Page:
Wednesday, February 10, 2010

News - 02/10/10...

Imagi shut down

ABC News reports that Imagi Animation Studios has shut down. The parent company of the studio behind TMNT and Astro Boy is trying to stave off financial problems. But Imagi says will continue to develop movie ideas and then outsource work to others. The news does not mention the status of other Imagi projects in the works such as Gatchaman, Cat Tale, and Gigantor.

Making-Of "The Princess & the Frog" - A Frogumentary

Behind the scenes interviews with some of the artists who made "The Princess & the Frog" .

Here are two parts of the "frog-umentary" featuring Lead Animator Eric Goldberg , and Lead Key Clean-Up artist Marshall Toomey.

Click through to YouTube to watch the other parts of the documentary.

(Thanks David Nethery)

WIA Sets Bay Area Event for Feb. 25

The Women in Animation Bay Area chapter has announced a meeting and networking event for Feb. 25.

The event will feature networking, pizza, games and a surprise screening.

The meeting is open to the public. Admission costs $10, with students getting in for $5. An RSVP to by noon on Feb. 24 is required to attend.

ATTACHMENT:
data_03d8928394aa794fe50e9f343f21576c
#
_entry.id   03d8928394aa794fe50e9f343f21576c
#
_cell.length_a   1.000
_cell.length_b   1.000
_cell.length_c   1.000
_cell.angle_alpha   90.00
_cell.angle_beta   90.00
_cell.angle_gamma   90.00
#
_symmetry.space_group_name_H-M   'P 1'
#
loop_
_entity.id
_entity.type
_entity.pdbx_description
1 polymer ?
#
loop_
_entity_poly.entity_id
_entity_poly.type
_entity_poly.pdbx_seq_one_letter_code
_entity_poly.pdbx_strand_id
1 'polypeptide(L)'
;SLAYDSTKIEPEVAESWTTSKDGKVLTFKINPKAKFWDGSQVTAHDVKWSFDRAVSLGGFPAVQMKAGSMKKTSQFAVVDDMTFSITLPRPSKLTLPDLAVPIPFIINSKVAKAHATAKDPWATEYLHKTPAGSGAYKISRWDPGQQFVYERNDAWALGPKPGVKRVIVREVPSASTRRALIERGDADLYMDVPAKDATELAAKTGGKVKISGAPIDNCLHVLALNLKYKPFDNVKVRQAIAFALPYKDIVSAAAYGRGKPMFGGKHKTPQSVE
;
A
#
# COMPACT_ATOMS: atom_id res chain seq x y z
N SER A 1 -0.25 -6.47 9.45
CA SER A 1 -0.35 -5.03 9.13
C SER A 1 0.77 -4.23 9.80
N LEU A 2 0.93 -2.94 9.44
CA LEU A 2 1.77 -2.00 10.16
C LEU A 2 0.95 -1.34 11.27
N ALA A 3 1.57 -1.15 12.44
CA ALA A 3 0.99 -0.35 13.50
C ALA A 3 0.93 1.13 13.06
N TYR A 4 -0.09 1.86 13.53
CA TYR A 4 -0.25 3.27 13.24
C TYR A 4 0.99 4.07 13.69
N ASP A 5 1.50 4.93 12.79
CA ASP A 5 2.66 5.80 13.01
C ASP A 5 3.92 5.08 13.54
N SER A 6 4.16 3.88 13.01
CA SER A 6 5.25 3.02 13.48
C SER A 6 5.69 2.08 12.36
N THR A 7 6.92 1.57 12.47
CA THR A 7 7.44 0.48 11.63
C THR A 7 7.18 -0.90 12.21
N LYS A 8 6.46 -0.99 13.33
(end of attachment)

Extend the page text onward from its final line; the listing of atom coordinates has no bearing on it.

The meeting will be held at the Art Institute of California-San Francisco at 1130 Market St., located between Seventh and Eighth avenues near the Civic Center BART Station.

Women in Animation is a professional, nonprofit group founded in 1994 to foster the dignity, concerns and advancement of women who are involved in all aspects of the art and industry of animation.

(Thanks Animation Magazine)

Warner Home Video Releases New "Justice League: Crisis On Two Earths" Video Clip

Warner Home Video has released a new video clip from the upcoming Justice League: Crisis on Two Earths direct-to-video animated feature.

Made available by Warner Home Video, new Justice League: Crisis on Two Earths media has been released by the studio. To view the new clip from the upcoming Justice League: Crisis on Two Earths direct-to-video animated feature in the Quicktime format, please click HERE.

A co-production of Warner Premiere, DC Comics and Warner Bros. Animation, the direct-to-video Justice League: Crisis on Two Earths animated feature debuts February 23rd, 2010 on DVD and Blu-ray disc.

Craig McCracken’s Tezuka Tribute

‘Milton Glaser v. Magma Taishi’ is Craig McCracken’s tribute to Osamu Tezuka and graphic designer Milton Glaser, who created the Sixties poster of Bob Dylan upon which this image is based. It’s available as a print and T-shirt during the month of February at

(Thanks cartoon brew)

Mouk Trailer

Mary Blair, Richard Scarry, Fyodor Khitruk’s Winnie the Pooh, and anime-styled cuteness are all mashed together in this colorful trailer for Mouk, an upcoming TV series produced by French studio Millimages. It’s based on illustrator Marc Boutavant’s book Around the World with Mouk. Sixty-two eleven-minute episodes and thirty one-minute shorts for web/mobile are currently in production.

(Thanks, Philippe Bercovici)